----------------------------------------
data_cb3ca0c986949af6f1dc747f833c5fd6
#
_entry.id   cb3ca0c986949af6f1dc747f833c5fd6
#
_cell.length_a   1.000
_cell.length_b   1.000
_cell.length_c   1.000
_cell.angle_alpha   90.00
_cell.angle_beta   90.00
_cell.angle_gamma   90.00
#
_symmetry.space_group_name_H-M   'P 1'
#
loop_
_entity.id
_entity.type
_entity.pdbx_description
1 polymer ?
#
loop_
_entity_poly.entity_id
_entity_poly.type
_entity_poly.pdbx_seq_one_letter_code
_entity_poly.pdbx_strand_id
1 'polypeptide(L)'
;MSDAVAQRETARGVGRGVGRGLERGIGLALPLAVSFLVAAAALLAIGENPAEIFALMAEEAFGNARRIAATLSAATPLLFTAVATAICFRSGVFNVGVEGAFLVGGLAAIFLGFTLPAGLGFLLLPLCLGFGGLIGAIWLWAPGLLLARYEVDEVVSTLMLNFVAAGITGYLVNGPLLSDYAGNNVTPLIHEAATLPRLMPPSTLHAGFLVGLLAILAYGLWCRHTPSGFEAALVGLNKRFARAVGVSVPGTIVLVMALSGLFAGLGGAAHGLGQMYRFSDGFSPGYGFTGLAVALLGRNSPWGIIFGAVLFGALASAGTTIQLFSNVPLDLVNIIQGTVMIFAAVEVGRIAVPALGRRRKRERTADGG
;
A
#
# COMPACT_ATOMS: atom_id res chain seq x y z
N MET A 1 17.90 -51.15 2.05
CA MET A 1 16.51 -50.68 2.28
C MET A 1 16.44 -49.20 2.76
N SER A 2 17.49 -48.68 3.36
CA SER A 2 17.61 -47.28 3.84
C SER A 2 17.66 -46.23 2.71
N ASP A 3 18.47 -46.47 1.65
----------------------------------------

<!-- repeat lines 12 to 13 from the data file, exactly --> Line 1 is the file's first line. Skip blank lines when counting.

_symmetry.space_group_name_H-M   'P 1'
#